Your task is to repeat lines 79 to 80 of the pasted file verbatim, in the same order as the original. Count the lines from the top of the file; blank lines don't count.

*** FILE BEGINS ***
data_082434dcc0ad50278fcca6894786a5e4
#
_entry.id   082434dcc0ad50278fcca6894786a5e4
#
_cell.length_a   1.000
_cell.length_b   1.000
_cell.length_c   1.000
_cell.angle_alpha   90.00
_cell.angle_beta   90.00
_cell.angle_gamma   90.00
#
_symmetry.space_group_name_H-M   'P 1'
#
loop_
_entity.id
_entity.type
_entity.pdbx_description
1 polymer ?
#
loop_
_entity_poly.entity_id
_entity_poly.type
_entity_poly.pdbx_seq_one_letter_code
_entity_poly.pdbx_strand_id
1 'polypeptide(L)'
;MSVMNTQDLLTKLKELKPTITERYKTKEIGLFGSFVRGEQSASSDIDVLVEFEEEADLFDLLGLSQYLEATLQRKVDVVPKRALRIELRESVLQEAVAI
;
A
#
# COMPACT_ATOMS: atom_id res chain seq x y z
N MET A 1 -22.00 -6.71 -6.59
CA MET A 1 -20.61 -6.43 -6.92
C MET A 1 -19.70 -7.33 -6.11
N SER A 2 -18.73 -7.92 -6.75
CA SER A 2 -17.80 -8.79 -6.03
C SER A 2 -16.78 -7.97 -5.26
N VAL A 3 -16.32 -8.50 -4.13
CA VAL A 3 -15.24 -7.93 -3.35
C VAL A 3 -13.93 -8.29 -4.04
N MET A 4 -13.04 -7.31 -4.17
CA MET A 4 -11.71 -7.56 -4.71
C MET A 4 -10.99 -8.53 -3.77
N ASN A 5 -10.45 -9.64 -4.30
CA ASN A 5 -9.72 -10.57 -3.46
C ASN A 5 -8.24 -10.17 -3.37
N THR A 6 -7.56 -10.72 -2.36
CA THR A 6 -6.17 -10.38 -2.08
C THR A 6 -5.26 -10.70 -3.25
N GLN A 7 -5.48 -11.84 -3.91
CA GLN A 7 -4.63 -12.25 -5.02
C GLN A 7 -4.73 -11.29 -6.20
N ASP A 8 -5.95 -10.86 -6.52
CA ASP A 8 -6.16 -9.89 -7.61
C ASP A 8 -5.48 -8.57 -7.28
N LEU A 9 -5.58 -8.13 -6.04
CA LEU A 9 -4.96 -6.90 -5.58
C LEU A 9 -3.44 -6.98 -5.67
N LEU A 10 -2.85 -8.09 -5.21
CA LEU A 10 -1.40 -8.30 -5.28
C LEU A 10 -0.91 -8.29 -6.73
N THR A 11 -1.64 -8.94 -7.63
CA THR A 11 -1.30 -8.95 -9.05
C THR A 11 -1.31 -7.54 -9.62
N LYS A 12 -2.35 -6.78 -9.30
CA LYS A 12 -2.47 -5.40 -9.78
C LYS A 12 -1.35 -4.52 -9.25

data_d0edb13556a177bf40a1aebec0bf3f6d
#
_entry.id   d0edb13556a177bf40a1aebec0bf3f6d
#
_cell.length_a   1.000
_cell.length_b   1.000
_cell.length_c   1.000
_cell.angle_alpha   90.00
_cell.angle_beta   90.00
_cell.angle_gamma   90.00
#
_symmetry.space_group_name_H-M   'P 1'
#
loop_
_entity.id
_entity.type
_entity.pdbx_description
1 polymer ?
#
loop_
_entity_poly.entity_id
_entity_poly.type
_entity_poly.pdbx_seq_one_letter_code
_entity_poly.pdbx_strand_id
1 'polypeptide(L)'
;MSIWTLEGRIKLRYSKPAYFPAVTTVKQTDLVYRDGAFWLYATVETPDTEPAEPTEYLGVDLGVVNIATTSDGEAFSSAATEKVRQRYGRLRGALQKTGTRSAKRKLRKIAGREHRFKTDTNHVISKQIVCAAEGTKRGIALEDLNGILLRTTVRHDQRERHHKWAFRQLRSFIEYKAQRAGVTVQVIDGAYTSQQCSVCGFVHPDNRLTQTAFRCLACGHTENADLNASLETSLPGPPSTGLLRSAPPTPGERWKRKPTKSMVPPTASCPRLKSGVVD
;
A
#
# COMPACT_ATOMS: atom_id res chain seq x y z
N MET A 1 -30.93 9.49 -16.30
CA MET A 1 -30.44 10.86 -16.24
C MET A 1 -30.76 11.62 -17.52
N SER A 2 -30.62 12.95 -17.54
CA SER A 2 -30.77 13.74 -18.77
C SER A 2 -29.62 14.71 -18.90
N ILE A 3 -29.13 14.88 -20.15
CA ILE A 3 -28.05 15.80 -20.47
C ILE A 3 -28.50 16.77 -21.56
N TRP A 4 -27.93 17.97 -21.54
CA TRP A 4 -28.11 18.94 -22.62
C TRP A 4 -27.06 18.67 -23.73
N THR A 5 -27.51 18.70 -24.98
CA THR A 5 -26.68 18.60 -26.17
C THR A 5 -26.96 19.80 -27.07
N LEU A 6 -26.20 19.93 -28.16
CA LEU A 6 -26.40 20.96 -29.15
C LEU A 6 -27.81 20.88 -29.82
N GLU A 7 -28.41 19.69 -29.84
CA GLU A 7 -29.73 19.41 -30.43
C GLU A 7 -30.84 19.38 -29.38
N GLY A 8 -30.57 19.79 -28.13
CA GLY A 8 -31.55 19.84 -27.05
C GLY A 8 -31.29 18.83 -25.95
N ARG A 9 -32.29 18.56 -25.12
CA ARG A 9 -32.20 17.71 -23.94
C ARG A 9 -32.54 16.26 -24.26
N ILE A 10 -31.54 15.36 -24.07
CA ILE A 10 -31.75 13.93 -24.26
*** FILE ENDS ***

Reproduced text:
#
loop_